NATIONAL (WEHT) – Officials say the new CVN Military 101 Survey reveals that Americans’ overall knowledge about the U.S. military and veterans is low.
Officials say Cohen Veterans Network (CVN) a not-for-profit philanthropic organization that serves post-9/11 veterans, active duty service members and military families through a nationwide system of mental health clinics, is challenging Americans to gain a better understanding about veterans and the military community with a Veterans Day Pop Quiz. With the quiz, the network seeks to bridge the civilian-military divide, helping Americans to connect with veterans in more meaningful ways this Veterans Day and beyond.
A news release says the CVN Military 101 Survey of more than 2,000 U.S. adults, conducted by The Harris Poll, also found:
- 55% of Americans believe the majority of U.S. veterans experience PTSD.
- FACT: PTSD impacts 11-20% of Iraq and Afghanistan war veterans, about 12% of Gulf War veterans and 15% of Vietnam veterans.
- 55% of Americans believe anyone who serves in the military is a called a “soldier.”
- FACT: Every military member is not a soldier. Soldiers are only in the Army. While the Army is the largest component of the U.S. military and their members are called soldiers, there are five other branches of service, and each has its own unique history and name. Military members want to be described correctly: Army (Soldier), Marine Corps (Marine), Navy (Sailor), Air Force (Airman), Space Force (Guardian), and Coast Guard (Coastguardsman).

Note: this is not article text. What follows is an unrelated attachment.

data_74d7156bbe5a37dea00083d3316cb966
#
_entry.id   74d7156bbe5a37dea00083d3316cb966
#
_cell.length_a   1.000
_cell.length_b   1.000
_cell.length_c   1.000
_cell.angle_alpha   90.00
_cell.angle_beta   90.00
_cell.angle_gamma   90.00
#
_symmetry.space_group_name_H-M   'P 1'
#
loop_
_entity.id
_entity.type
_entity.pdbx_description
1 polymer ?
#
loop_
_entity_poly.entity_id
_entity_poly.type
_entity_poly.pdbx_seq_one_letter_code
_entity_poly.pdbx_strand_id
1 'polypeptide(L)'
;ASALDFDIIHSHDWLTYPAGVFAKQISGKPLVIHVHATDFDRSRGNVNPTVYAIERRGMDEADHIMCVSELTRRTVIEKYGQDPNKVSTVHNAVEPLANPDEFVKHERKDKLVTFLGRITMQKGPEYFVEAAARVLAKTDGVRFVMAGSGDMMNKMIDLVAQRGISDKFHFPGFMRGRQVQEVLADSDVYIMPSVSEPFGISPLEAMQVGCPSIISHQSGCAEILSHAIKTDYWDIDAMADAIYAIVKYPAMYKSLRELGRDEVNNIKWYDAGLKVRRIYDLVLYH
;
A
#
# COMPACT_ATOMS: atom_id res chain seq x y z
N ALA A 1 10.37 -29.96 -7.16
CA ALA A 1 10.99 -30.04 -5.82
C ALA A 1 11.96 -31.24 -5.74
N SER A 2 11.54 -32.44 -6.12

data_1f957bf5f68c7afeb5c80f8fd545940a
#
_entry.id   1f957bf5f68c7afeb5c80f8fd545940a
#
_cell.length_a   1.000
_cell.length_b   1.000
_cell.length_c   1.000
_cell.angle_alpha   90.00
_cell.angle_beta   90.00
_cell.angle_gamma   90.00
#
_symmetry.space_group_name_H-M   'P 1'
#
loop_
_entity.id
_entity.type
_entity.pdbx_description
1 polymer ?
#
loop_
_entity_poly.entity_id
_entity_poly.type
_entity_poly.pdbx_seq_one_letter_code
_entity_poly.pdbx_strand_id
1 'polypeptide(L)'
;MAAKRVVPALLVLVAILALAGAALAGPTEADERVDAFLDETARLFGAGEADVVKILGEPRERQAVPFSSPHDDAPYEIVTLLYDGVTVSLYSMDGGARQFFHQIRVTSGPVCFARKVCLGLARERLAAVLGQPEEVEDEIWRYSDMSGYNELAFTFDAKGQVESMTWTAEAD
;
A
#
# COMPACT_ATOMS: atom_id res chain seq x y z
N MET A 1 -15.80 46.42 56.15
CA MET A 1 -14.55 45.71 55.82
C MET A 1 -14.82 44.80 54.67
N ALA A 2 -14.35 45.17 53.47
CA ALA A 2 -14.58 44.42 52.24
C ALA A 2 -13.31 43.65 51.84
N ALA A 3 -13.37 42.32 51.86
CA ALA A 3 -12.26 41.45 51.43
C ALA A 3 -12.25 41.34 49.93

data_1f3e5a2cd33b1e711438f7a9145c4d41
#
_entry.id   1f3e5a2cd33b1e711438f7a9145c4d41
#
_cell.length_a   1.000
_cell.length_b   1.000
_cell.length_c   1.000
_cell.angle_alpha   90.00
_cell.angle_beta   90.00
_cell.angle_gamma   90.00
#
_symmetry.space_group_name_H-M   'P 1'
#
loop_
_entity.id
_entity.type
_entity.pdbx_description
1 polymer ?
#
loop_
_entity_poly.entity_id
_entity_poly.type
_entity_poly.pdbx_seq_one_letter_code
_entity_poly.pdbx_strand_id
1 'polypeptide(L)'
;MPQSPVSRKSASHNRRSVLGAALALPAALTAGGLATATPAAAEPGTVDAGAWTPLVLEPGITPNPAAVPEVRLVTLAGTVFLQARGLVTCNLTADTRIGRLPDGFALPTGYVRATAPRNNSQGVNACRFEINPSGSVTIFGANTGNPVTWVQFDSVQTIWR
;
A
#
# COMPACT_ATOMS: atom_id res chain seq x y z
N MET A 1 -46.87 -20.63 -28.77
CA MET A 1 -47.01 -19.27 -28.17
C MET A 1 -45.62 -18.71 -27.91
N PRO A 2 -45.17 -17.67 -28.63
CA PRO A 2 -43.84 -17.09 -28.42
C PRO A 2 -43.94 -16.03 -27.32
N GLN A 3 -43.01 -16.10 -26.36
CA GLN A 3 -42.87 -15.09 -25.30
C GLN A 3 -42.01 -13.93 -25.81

- 28% of Americans answered “not sure” when asked how many branches there are in the U.S. military. Only 14% of Americans provided the correct response.
- FACT: There are six branches of the U.S. Military – Army, Marine Corps, Navy, Air Force, Coast Guard, and the recently established Space Force.
- 69% of Americans answered “not sure” when asked how many service members leave military service and transition to civilian life each year.
- FACT: “Every year, approximately 200,000 men and women leave U.S. military service and return to life as civilians, a process known as the military-to-civilian transition,” according to the U.S. Department of Labor. The experience of transitioning to civilian life varies among veterans and their families.
- 57% of Americans answered “not sure” when asked what percentage of the U.S. military is made up of Guardsmen and Reservists.
- FACT: There are two ways to serve in uniform – on active duty, where members’ full-time job is putting on the uniform and serving in the Armed Forces; or the Guard and Reserve, where members traditionally serve in uniform part-time, while holding a civilian job in their communities. The National Guard and Reserve make up approximately 33% of the overall military – currently, just over 800,000 individuals.
Cohen Veterans Network President and CEO Dr. Anthony Hassan says, “This year, we’re asking Americans to take it one step further by learning something new and interesting about the military community. In doing so, civilians then have an opportunity to engage with veterans more thoughtfully by asking them questions or sharing something that they’ve learned for an even deeper impact in their show of support.”